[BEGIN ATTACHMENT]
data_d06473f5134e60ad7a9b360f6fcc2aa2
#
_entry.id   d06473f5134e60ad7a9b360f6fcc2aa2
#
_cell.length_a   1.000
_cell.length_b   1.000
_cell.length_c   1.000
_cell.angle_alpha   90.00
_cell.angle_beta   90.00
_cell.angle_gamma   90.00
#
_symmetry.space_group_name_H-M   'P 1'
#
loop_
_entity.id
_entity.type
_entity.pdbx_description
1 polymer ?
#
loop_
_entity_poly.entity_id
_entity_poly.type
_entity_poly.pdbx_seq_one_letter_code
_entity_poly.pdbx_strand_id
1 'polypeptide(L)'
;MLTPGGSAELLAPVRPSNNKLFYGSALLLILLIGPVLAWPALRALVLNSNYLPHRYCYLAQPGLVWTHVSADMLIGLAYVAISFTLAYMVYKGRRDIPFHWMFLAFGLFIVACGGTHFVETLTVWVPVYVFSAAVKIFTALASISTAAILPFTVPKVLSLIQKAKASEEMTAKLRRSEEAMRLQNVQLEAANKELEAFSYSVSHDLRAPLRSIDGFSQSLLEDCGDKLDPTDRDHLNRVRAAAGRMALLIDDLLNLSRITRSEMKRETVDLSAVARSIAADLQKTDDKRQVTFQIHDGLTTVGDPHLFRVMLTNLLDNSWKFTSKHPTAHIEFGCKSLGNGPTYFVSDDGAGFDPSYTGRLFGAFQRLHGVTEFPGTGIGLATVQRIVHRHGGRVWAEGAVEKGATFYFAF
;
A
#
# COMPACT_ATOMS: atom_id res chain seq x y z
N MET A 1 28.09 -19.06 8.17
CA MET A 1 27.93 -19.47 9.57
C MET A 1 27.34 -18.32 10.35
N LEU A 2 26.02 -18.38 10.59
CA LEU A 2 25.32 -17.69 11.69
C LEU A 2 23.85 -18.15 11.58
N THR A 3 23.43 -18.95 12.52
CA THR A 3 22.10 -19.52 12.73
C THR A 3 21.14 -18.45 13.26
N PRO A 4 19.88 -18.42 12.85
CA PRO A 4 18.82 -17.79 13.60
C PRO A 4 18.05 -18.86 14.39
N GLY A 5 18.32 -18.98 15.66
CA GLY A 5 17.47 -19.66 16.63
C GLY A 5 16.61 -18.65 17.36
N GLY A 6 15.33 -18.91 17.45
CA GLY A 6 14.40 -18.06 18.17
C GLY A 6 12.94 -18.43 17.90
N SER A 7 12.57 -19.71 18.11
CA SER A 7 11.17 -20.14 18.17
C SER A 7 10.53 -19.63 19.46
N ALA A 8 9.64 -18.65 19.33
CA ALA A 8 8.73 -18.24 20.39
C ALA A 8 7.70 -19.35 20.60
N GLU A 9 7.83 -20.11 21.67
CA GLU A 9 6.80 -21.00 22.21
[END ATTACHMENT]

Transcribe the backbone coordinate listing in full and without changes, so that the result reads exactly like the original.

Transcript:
data_d06473f5134e60ad7a9b360f6fcc2aa2
#
_entry.id   d06473f5134e60ad7a9b360f6fcc2aa2
#
_cell.length_a   1.000
_cell.length_b   1.000
_cell.length_c   1.000
_cell.angle_alpha   90.00
_cell.angle_beta   90.00
_cell.angle_gamma   90.00
#
_symmetry.space_group_name_H-M   'P 1'
#
loop_
_entity.id
_entity.type
_entity.pdbx_description
1 polymer ?
#
loop_
_entity_poly.entity_id
_entity_poly.type
_entity_poly.pdbx_seq_one_letter_code
_entity_poly.pdbx_strand_id
1 'polypeptide(L)'
;MLTPGGSAELLAPVRPSNNKLFYGSALLLILLIGPVLAWPALRALVLNSNYLPHRYCYLAQPGLVWTHVSADMLIGLAYVAISFTLAYMVYKGRRDIPFHWMFLAFGLFIVACGGTHFVETLTVWVPVYVFSAAVKIFTALASISTAAILPFTVPKVLSLIQKAKASEEMTAKLRRSEEAMRLQNVQLEAANKELEAFSYSVSHDLRAPLRSIDGFSQSLLEDCGDKLDPTDRDHLNRVRAAAGRMALLIDDLLNLSRITRSEMKRETVDLSAVARSIAADLQKTDDKRQVTFQIHDGLTTVGDPHLFRVMLTNLLDNSWKFTSKHPTAHIEFGCKSLGNGPTYFVSDDGAGFDPSYTGRLFGAFQRLHGVTEFPGTGIGLATVQRIVHRHGGRVWAEGAVEKGATFYFAF
;
A
#
# COMPACT_ATOMS: atom_id res chain seq x y z
N MET A 1 28.09 -19.06 8.17
CA MET A 1 27.93 -19.47 9.57
C MET A 1 27.34 -18.32 10.35
N LEU A 2 26.02 -18.38 10.59
CA LEU A 2 25.32 -17.69 11.69
C LEU A 2 23.85 -18.15 11.58
N THR A 3 23.43 -18.95 12.52
CA THR A 3 22.10 -19.52 12.73
C THR A 3 21.14 -18.45 13.26
N PRO A 4 19.88 -18.42 12.85
CA PRO A 4 18.82 -17.79 13.60
C PRO A 4 18.05 -18.86 14.39
N GLY A 5 18.32 -18.98 15.66
CA GLY A 5 17.47 -19.66 16.63
C GLY A 5 16.61 -18.65 17.36
N GLY A 6 15.33 -18.91 17.45
CA GLY A 6 14.40 -18.06 18.17
C GLY A 6 12.94 -18.43 17.90
N SER A 7 12.57 -19.71 18.11
CA SER A 7 11.17 -20.14 18.17
C SER A 7 10.53 -19.63 19.46
N ALA A 8 9.64 -18.65 19.33
CA ALA A 8 8.73 -18.24 20.39
C ALA A 8 7.70 -19.35 20.60
N GLU A 9 7.83 -20.11 21.67
CA GLU A 9 6.80 -21.00 22.21